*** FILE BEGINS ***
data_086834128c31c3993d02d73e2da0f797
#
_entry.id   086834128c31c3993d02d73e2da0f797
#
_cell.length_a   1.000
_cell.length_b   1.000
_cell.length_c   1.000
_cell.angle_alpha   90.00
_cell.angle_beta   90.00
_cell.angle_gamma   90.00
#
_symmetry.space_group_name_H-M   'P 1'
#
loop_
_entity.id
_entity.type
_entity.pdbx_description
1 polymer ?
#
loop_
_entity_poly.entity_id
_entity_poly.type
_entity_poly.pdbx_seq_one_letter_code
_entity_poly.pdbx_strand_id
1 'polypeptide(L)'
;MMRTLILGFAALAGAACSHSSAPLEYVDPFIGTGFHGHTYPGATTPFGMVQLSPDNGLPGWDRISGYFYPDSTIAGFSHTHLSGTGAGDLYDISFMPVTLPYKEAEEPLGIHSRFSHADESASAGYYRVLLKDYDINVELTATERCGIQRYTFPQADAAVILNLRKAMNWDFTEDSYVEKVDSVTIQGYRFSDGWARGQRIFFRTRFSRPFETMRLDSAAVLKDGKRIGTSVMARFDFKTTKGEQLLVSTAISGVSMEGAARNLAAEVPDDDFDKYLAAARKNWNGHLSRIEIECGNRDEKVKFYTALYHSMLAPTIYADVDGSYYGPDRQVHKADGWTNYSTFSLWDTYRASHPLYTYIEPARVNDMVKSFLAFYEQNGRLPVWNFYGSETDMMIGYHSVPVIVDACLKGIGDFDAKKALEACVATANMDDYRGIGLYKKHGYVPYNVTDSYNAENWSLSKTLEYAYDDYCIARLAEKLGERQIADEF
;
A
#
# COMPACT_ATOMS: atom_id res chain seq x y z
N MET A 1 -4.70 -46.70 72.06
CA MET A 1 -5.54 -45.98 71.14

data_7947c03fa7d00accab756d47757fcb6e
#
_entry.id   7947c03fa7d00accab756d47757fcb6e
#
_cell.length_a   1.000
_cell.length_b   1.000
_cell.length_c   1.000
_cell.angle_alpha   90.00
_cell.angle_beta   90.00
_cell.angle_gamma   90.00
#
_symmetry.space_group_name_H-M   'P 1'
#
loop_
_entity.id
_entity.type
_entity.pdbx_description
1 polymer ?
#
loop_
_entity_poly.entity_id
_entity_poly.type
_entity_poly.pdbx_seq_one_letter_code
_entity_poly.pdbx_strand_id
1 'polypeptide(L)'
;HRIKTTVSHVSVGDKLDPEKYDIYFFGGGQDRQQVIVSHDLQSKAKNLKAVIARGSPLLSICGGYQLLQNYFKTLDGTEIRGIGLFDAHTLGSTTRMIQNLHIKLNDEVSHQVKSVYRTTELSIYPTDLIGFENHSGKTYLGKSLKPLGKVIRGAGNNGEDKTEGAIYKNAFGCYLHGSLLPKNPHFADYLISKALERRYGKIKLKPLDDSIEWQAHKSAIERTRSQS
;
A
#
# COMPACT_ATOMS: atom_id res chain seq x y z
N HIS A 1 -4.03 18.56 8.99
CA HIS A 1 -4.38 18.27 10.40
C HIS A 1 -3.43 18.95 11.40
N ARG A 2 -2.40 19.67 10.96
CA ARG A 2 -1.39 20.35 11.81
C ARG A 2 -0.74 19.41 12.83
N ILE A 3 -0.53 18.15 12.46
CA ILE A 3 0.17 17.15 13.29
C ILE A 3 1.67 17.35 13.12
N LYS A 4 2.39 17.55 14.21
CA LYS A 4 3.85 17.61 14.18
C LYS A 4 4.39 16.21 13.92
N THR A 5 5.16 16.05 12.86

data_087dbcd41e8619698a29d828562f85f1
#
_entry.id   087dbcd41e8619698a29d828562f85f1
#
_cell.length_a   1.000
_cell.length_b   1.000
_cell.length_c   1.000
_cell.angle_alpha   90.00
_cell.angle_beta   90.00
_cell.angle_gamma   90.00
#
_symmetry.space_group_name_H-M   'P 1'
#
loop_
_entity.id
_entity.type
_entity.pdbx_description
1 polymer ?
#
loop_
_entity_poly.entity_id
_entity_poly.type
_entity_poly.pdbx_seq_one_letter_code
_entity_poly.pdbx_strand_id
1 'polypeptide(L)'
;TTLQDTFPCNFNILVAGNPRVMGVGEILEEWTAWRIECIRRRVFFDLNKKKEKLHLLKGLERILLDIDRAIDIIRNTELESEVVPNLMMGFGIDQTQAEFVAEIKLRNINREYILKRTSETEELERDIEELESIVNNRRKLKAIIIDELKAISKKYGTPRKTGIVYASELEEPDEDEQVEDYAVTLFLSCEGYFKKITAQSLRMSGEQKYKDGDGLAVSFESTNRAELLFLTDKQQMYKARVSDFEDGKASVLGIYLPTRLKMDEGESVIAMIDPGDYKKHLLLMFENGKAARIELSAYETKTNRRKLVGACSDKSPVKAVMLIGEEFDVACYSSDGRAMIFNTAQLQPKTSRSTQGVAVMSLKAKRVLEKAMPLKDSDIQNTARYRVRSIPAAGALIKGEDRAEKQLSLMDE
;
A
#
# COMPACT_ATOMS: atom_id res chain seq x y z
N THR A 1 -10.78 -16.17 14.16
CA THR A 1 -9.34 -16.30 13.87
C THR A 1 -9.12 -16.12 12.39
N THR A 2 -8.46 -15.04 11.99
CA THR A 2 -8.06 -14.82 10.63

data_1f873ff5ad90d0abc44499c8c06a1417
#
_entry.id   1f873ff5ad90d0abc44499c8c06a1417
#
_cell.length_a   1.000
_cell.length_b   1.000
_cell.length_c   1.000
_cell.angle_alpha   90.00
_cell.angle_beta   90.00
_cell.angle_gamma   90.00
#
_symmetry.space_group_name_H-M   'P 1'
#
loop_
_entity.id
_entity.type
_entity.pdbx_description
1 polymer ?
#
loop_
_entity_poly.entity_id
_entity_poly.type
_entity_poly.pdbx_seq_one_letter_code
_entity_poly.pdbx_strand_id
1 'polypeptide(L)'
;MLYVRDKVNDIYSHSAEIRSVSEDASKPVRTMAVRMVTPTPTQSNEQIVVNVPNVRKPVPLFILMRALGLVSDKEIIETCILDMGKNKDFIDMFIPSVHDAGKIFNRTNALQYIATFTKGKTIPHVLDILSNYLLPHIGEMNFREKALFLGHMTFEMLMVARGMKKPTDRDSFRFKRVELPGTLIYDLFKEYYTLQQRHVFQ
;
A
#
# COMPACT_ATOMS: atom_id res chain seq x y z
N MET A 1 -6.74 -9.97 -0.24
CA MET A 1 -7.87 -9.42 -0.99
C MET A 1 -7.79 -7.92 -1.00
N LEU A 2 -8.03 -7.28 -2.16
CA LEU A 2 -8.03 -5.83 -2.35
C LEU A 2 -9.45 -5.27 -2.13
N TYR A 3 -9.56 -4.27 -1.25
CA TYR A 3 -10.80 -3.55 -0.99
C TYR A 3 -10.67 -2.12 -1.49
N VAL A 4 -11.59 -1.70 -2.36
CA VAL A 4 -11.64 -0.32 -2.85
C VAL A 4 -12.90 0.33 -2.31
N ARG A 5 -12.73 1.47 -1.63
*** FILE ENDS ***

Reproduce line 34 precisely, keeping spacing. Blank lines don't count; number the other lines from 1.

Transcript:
#